In remembrance of S/Ldr Kenneth George Bickers DFC (Age 21)



In remembrance of S/Ldr Kenneth George Bickers DFC (Age 21)
Biography of Squadron Leader George Bickers and notes on the search for his final resting place


Squadron Leader George Bickers was brought up in a working class family in Southampton during the 1930’s, attended Bitterne Park Boys School and joined the Royal Artillery where he was promoted to Corporal, having taken control of a searchlight during the blitz. In 1941, old enough for active service, he joined the RAF and was sent to the USA for pilot training. He commenced operations with 103 Squadron at RAF Elsham Wolds in February 1943. In the April, having already flown 15 operations, Ken was awarded an immediate DFC for superb airmanship in saving an aircraft and crew attacked whilst returning from an operation on Duisberg. He finished his first tour in May 1943 at the age of 20. After postings to various air bases undertaking further training, Ken volunteered to re-join 103 Squadron in February 1944. Meanwhile he become engaged to Joan, whom he planned to marry that April. His letters home indicate that he found things very different at RAF Elsham Wolds on his return: moral appeared to be much lower and he didn’t see eye to eye with his Wing Commander. Ken and his crew took off for what was to be their final operation on 24h March 1944 on Berlin. They were shot down on their way home, near Luckenwalde. Only three bodies were recovered, now in the Berlin War Cemetery. In 2015 Ken’s nephew JG Bickers, aware of how much his brother’s loss still affected his father, decided to take his father to Berlin to try and find the crash site. Finding no specific mention of Ken’s crash at the Luckenwalde Museum, they went on to the village of Janickendorf where a small has a piece Ken’s Lancaster together with a list of the crew. Manfred and Gisela Bolke, who run the museum, asked them to come back the following morning to meet Heinz Kruger who discovered the crash at 15. Heinz as able to show them where he and six year old sister had found two of the crewmen’s bodies at 6 in the morning, and then took them to the field where the aircraft came to rest. Heinz was able to show them a photograph of his sister in front of the crash site. Ken’s brother and nephew were made extremely welcome and both feel indebted to the people they met for all the help they were given. Gisela and Manfred, with friends, are continuing to search the area with metal detectors. This item has been redacted in order to protect the privacy of the lender.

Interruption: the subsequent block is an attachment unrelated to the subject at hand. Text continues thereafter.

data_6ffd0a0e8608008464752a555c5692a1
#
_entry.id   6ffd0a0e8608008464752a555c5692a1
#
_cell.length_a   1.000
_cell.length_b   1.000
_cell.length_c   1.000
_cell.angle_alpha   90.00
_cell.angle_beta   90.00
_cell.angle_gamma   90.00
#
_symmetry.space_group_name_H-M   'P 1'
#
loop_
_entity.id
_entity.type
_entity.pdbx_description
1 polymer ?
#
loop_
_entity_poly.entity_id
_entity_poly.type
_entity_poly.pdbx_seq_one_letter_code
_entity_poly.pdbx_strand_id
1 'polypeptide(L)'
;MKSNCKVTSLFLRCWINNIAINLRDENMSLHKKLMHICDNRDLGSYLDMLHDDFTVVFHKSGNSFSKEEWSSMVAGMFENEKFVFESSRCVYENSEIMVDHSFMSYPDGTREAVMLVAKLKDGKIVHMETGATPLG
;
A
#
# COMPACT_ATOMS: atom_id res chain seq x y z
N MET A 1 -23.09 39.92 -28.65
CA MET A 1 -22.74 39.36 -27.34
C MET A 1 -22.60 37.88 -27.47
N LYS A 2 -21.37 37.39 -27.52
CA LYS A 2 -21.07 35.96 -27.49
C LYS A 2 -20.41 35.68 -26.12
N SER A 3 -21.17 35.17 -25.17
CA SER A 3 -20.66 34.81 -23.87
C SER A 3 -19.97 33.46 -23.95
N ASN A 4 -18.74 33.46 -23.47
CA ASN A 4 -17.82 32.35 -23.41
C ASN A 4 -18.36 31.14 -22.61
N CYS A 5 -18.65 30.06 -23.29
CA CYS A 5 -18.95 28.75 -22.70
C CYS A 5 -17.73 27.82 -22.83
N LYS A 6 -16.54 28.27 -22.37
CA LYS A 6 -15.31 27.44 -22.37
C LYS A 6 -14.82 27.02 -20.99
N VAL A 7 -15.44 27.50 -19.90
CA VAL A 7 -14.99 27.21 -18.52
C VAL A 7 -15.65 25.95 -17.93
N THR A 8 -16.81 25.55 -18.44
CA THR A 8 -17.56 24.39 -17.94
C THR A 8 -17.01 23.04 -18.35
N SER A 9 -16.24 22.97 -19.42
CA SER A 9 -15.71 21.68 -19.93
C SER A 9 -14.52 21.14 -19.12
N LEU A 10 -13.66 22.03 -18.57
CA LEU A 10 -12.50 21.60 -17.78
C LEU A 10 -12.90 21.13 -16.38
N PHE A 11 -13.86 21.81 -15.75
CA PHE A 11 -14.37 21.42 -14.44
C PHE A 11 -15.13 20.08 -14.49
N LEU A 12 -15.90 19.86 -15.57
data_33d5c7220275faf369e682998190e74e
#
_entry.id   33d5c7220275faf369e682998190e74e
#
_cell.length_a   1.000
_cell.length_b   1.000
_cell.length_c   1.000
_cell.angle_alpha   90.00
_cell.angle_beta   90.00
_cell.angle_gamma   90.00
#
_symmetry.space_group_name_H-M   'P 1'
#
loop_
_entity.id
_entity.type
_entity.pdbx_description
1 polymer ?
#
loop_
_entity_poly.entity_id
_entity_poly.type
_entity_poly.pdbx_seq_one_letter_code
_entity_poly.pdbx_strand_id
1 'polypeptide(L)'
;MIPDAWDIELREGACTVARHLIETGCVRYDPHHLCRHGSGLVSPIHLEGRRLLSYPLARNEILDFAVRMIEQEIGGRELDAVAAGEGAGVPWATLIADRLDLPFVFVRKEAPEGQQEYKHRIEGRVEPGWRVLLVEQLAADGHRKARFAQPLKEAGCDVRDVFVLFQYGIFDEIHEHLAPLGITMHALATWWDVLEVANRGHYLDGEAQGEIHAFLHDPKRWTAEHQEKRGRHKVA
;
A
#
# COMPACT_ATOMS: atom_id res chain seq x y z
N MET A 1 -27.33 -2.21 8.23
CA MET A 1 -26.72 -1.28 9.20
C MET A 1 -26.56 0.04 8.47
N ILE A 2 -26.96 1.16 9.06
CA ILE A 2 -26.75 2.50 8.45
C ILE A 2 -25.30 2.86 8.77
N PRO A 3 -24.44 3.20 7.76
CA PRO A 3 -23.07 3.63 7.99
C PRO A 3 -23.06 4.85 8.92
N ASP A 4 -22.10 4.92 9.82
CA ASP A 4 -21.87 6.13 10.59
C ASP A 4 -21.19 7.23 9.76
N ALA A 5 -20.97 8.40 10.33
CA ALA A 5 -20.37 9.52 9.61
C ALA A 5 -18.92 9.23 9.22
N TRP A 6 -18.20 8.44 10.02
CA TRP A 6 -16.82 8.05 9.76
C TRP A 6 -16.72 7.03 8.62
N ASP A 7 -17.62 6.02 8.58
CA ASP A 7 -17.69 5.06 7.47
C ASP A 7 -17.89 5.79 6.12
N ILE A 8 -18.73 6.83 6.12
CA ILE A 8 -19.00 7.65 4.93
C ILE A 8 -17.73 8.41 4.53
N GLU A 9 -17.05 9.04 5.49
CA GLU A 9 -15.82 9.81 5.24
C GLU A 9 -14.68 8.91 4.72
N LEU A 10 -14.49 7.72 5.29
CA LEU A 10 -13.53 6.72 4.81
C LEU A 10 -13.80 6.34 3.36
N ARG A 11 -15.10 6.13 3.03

Temporal Coverage



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In remembrance of
S/Ldr Kenneth George BICKERS DFC
Crash am 24 März 1944
103 Sqn RAF Bomber Command
Elsham Wolds Lincolnshire

Pilot of Avro Lancaster ME665 PM –C
and his crew
F/Sgt Joseph Wadswoth
F/O Cyril John Plummer DFC
F/O Peter Anthony Bell
F/Sgt Leonard John Comer
F/Sgt Dennis Cannon
F/O Norman Tombs
Died 1000 meters north of this place during World War 2
March 24, 1944

At the going down of the sun and in the morning

Rest in Peace

With eternal thanks to our friends Manfred and Gisela Bolke and Heinz Kruger

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S/Ldr Kenneth George Bickers DFC
103 Squadron RAF Elsham Wolds
Avro Lancaster Bomber ME665 PM-C
(Lost night of 24/25 March 1944 over Berlin)

On 27 March 2015 we stood in a quiet field on the edge of a small forest near the village of